"What do we mean by the Revolution?" asked Adams, writing to Jefferson in August 1815. "The War? That was no part of the Revolution. It was only an effect and consequence of it. The Revolution was in the minds of the people, and this was effected, from 1760 to 1775, in the course of fifteen years before a drop of blood was drawn at Lexington." The real, meaningful Revolution, contended Adams (much like his radical opponent Paine), occurred in the vigorous, divisive deliberations of the colonial legislatures, in pamphlets and newspapers, prior to 1775, when the "steps by which the public opinion was enlightened and informed concerning the authority of Parliament over the colonies" were taken. For Adams, the crucial 1774 revolutionary Congress "resembled in some respects, tho' I hope not in many, the Counsell of Nice [i.e., Nicaea] in ecclesiastical history," the gathering of bishops and theologians for the first ecumenical council of the Church in 325 AD. Churchmen assembled from across the Roman Empire "compared notes, engaged in discussions and debates," and resolved numerous profound disagreements, sometimes by one or two votes, that subsequently went out "into the world as unanimous."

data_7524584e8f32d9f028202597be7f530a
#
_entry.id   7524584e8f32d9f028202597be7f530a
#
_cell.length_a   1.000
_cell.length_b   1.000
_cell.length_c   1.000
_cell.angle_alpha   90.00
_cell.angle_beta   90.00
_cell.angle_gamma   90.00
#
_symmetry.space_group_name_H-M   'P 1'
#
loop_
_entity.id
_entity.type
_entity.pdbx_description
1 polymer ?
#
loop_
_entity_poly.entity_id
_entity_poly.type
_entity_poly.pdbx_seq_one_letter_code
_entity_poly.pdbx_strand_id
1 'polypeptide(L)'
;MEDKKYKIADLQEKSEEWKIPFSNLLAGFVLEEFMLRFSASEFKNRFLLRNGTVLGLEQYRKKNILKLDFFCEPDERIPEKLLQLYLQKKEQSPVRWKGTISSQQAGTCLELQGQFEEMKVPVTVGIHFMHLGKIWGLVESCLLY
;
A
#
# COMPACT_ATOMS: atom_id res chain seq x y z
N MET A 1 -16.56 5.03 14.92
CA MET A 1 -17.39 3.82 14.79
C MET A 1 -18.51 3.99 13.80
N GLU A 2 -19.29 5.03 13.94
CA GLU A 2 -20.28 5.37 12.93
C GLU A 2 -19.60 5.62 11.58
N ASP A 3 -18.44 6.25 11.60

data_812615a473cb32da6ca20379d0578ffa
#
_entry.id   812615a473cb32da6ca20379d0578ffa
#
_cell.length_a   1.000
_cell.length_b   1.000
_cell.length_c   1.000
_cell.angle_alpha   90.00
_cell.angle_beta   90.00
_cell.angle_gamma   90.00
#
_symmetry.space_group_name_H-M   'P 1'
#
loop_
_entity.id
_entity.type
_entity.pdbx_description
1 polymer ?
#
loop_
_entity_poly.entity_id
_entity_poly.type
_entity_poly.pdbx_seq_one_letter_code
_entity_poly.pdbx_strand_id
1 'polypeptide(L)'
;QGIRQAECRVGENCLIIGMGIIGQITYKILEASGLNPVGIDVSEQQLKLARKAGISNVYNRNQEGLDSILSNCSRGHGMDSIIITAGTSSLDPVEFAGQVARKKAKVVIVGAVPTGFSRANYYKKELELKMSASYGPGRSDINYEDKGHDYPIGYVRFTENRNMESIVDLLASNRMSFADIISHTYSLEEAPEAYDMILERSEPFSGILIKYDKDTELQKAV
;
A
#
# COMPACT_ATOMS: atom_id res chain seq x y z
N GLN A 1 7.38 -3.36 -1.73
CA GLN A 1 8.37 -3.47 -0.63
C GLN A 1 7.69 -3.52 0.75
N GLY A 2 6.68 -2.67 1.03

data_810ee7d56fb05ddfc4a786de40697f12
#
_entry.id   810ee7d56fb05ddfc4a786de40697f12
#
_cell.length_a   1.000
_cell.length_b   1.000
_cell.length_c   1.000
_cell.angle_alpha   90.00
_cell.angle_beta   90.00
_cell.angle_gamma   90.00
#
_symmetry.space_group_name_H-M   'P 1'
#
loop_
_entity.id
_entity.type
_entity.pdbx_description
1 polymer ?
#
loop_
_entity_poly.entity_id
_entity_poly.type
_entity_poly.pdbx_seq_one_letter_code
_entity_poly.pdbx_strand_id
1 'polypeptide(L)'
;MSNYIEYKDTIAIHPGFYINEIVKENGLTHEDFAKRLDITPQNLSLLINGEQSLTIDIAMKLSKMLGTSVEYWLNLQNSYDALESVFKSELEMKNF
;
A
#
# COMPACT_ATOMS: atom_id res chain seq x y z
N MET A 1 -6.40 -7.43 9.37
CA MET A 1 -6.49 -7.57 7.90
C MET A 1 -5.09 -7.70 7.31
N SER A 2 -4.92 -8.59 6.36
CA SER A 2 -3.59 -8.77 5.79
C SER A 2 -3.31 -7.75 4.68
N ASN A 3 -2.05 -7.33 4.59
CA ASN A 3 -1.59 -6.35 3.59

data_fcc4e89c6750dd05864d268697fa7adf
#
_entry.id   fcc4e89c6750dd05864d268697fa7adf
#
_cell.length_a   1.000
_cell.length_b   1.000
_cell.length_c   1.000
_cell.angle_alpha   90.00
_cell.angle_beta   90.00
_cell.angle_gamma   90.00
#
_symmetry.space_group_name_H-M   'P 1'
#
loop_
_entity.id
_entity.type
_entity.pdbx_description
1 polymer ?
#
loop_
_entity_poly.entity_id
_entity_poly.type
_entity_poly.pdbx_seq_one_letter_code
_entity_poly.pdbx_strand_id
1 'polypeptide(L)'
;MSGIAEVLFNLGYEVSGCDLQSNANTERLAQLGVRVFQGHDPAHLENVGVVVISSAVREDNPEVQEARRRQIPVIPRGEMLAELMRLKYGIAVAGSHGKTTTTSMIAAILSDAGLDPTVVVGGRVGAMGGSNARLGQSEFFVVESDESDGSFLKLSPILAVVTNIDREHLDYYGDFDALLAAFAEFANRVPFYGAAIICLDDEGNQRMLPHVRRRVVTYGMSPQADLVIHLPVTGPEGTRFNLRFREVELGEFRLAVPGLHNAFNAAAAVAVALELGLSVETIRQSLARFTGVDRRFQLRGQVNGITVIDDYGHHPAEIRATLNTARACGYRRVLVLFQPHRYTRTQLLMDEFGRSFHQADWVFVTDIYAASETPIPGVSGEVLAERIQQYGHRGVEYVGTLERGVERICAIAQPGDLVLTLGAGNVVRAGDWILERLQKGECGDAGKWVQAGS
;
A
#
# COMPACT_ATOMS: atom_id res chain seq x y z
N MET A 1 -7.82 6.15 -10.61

The years 1760–74 prepared Americans for the Revolution. In the vast global contest for empire between 1756 and 1763 — in America called the French and Indian War — Britain's victory over France and Spain had been overwhelming. But in the Thirteen Colonies the struggle had bequeathed a legacy of intransigent disputes and political difficulties that soon proved highly divisive. By 1763, Britain had triumphed on land and sea and become indisputably dominant in Asia, Africa, the South Seas, and the New World. With France almost wholly ejected from Canada and India, Spain stripped of the Floridas (including territory to the west of modern Florida), Britain, with her incomparable fleet, presided over the globe more entirely than any power previously in history. However, this unprecedented success accrued at the cost of considerable maritime and commercial disruption and massive financial outlay, saddling the British Crown and taxpayer with a gigantic national debt requiring the continuance of high taxation in England, Scotland, and Ireland and, as it seemed in London, a pressing need to exact greater resources on a regular basis from the American colonies (besides India and the East India Company).